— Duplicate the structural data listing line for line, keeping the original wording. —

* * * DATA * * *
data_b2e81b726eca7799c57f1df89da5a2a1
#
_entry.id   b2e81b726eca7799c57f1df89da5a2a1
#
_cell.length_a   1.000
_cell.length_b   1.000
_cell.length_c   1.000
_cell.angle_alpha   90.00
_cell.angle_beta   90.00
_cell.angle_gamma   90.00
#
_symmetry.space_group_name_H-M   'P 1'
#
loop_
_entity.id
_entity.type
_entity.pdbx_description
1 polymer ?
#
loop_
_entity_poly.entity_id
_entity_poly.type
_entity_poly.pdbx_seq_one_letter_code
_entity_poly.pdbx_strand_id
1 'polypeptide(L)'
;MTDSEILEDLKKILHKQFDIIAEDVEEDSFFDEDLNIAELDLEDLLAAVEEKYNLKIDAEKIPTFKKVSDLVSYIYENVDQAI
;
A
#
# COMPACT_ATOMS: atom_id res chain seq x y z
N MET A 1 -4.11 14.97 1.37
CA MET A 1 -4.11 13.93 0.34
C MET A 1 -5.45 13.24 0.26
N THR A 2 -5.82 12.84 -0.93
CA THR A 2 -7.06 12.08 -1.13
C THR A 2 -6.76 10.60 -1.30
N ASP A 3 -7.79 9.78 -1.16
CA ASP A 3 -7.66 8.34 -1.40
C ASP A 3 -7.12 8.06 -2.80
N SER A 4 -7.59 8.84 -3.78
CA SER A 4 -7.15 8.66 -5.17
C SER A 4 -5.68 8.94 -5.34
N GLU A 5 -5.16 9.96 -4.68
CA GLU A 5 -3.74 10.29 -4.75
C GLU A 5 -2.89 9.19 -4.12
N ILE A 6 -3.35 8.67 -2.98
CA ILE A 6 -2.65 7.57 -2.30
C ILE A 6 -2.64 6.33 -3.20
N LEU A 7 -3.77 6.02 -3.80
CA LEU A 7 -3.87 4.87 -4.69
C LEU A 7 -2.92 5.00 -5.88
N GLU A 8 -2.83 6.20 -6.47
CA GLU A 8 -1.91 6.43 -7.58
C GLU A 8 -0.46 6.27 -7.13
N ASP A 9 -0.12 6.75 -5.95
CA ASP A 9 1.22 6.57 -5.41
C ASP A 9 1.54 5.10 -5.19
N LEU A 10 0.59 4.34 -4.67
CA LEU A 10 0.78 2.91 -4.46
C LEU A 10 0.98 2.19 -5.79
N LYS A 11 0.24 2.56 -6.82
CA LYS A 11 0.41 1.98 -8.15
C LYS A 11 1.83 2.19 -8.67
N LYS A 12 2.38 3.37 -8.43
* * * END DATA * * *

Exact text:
data_b2e81b726eca7799c57f1df89da5a2a1
#
_entry.id   b2e81b726eca7799c57f1df89da5a2a1
#
_cell.length_a   1.000
_cell.length_b   1.000
_cell.length_c   1.000
_cell.angle_alpha   90.00
_cell.angle_beta   90.00
_cell.angle_gamma   90.00
#
_symmetry.space_group_name_H-M   'P 1'
#
loop_
_entity.id
_entity.type
_entity.pdbx_description
1 polymer ?
#
loop_
_entity_poly.entity_id
_entity_poly.type
_entity_poly.pdbx_seq_one_letter_code
_entity_poly.pdbx_strand_id
1 'polypeptide(L)'
;MTDSEILEDLKKILHKQFDIIAEDVEEDSFFDEDLNIAELDLEDLLAAVEEKYNLKIDAEKIPTFKKVSDLVSYIYENVDQAI
;
A
#
# COMPACT_ATOMS: atom_id res chain seq x y z
N MET A 1 -4.11 14.97 1.37
CA MET A 1 -4.11 13.93 0.34
C MET A 1 -5.45 13.24 0.26
N THR A 2 -5.82 12.84 -0.93
CA THR A 2 -7.06 12.08 -1.13
C THR A 2 -6.76 10.60 -1.30
N ASP A 3 -7.79 9.78 -1.16
CA ASP A 3 -7.66 8.34 -1.40
C ASP A 3 -7.12 8.06 -2.80
N SER A 4 -7.59 8.84 -3.78
CA SER A 4 -7.15 8.66 -5.17
C SER A 4 -5.68 8.94 -5.34
N GLU A 5 -5.16 9.96 -4.68
CA GLU A 5 -3.74 10.29 -4.75
C GLU A 5 -2.89 9.19 -4.12
N ILE A 6 -3.35 8.67 -2.98
CA ILE A 6 -2.65 7.57 -2.30
C ILE A 6 -2.64 6.33 -3.20
N LEU A 7 -3.77 6.02 -3.80
CA LEU A 7 -3.87 4.87 -4.69
C LEU A 7 -2.92 5.00 -5.88
N GLU A 8 -2.83 6.20 -6.47
CA GLU A 8 -1.91 6.43 -7.58
C GLU A 8 -0.46 6.27 -7.13
N ASP A 9 -0.12 6.75 -5.95
CA ASP A 9 1.22 6.57 -5.41
C ASP A 9 1.54 5.10 -5.19
N LEU A 10 0.59 4.34 -4.67
CA LEU A 10 0.78 2.91 -4.46
C LEU A 10 0.98 2.19 -5.79
N LYS A 11 0.24 2.56 -6.82
CA LYS A 11 0.41 1.98 -8.15
C LYS A 11 1.83 2.19 -8.67
N LYS A 12 2.38 3.37 -8.43